I started writing a post about different styles of hucks – into space or into hands, flat or curved, break or open, stalling or lasered or bladey etc. – not advocating for any particular style, but rather discussing the advantages and disadvantages of different choices, and the kind of situations you might want to use them in.
But after passing about 2,000 words and not having scratched the surface, I had a rethink. I’ll write a bunch of pieces, on different situations and different throws, rather than combine them all into one obnoxiously long post.
To lay the groundwork though, I’ll talk about a couple of things that kept coming up:
- Risk and Reward
- Shared responsibility
First off, it’s very obvious that all throws need to balance risk and reward. Higher risk is allowable, if the reward is significantly greater (e.g. opening up the break side). For long throws, the reward is increased yardage.
Both intuition and statistics (like this graph of Nexgen 2012’s probability of scoring from different parts of the field, from this excellent Ultiworld article) will tell you that you’re more likely to score from near their endzone than from near yours. If it will take you six 95% throws to get as far as one 80% huck, then the riskier huck would on average put you ahead of the game.
The balance is often hard to find. For example, a shorter huck is both easier to throw, and gives the defence less time to get there – meaning it’s less risky. But a longer throw has a greater reward, which is a different way of tipping the risk/reward ratio in your favour. The choice will depend on many things – the weather, the skill of the thrower, the separation and speed difference between offender and defender, and much more. The decision is not easy, and it changes in real time – but there’s no doubt that some form of risk/reward calculation, whether conscious or not, needs to be part of your hucking strategy.
Secondly, it’s worth thinking about the shared responsibility for a completion. Between them, the thrower and receiver bear 100% of the burden for a completion. But they don’t have to split that evenly, and they very rarely do in practice. In your team, who takes the most responsibility?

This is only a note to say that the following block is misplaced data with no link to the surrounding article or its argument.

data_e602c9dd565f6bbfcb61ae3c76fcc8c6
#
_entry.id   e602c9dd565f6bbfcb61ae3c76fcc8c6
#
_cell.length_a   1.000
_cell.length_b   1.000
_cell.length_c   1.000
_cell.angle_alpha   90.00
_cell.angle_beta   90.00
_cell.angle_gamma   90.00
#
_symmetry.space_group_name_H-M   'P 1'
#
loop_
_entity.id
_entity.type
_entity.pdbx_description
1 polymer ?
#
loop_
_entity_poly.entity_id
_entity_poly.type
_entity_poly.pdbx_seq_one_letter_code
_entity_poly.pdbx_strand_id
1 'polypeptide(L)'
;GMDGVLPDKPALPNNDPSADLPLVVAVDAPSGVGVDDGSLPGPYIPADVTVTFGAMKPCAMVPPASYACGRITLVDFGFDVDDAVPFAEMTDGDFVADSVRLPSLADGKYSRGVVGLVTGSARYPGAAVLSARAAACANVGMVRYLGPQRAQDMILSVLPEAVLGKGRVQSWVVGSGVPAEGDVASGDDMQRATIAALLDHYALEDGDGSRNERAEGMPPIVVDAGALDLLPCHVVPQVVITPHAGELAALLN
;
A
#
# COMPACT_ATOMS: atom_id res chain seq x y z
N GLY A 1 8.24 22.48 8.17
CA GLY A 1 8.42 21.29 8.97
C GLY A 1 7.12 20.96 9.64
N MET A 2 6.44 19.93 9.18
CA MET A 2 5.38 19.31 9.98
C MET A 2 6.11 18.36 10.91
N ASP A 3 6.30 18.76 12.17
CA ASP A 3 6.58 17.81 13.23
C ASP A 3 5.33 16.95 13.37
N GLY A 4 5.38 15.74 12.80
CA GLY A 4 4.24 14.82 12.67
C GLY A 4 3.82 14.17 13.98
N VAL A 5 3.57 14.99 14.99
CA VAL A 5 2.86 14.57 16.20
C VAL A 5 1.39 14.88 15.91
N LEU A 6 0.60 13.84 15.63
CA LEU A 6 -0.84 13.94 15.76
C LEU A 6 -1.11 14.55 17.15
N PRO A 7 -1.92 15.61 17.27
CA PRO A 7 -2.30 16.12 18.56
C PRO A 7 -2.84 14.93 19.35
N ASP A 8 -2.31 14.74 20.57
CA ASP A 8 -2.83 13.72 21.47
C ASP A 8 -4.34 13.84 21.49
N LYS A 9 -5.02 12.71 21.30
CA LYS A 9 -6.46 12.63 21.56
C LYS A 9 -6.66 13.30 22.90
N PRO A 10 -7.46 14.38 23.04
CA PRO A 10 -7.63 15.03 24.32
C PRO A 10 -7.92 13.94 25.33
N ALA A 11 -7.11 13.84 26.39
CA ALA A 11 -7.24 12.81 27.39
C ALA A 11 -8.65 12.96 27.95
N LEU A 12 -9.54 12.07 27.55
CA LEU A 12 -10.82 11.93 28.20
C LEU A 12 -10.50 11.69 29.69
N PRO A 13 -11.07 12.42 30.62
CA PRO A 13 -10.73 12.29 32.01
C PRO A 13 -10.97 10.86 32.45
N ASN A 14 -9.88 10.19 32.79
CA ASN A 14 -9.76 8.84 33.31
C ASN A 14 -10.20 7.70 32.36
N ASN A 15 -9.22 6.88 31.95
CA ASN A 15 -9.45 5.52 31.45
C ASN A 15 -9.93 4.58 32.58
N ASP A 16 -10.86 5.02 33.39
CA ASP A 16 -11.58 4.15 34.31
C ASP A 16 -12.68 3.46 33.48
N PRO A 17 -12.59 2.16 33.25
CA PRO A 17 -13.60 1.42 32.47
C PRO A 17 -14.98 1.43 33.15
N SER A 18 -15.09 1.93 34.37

It might be that the thrower takes the strain, trying to put a perfect throw where only the receiver can get it. It might be that the thrower puts all the responsibility on the receiver, by floating something up in the general vicinity and asking the receiver to sky people. Or it might be that the receiver takes responsibility, by making such a good cut in such a great space that the thrower has an easy task to put it out there.
This is a really interesting way to look at your team’s offence – are you frequently relying on huge grabs, or are you relying on incredibly accurate throws? Are you asking too much of your receivers, or are you asking too much of your throwers? When it goes wrong, which end of it would be easiest to improve? Should you be practising more to reduce throwing error, or trying to increase the margin of error that the thrower has to work with?
There are lots of changes you could make. If the throwers are struggling for the required distance, you could stack nearer the disc. If the throwers are missing their target too often, practice getting more spin and float so that the disc stays at a catchable height for longer. If your slow cutters are being overtaken by defenders all the time, then maybe practice putting less angle-of-attack on it and trying to hit them really fast and accurately.
Your task is to improve the completion rate, and whilst I am a huge advocate of throwing practice, that’s not always the only element you want to be looking at to get that percentage up.
The balance between the skill and power of the throwers, and the skill and speed of the cutters, will largely determine your tactical approach to long passes. I’ll discuss some broad categories of hucking styles, and the situations in which each is most effective, in future posts.
Very often, hucking is seen as the thrower’s problem. And at first, that’s certainly the case – if you’re not good enough to throw it the required distance with any consistency then it’s a throwing problem. But once you’ve established even a reasonable array of throws, you might make faster improvements by looking at the tactics your team uses to create deep opportunities or by training your receivers to cut or catch more effectively.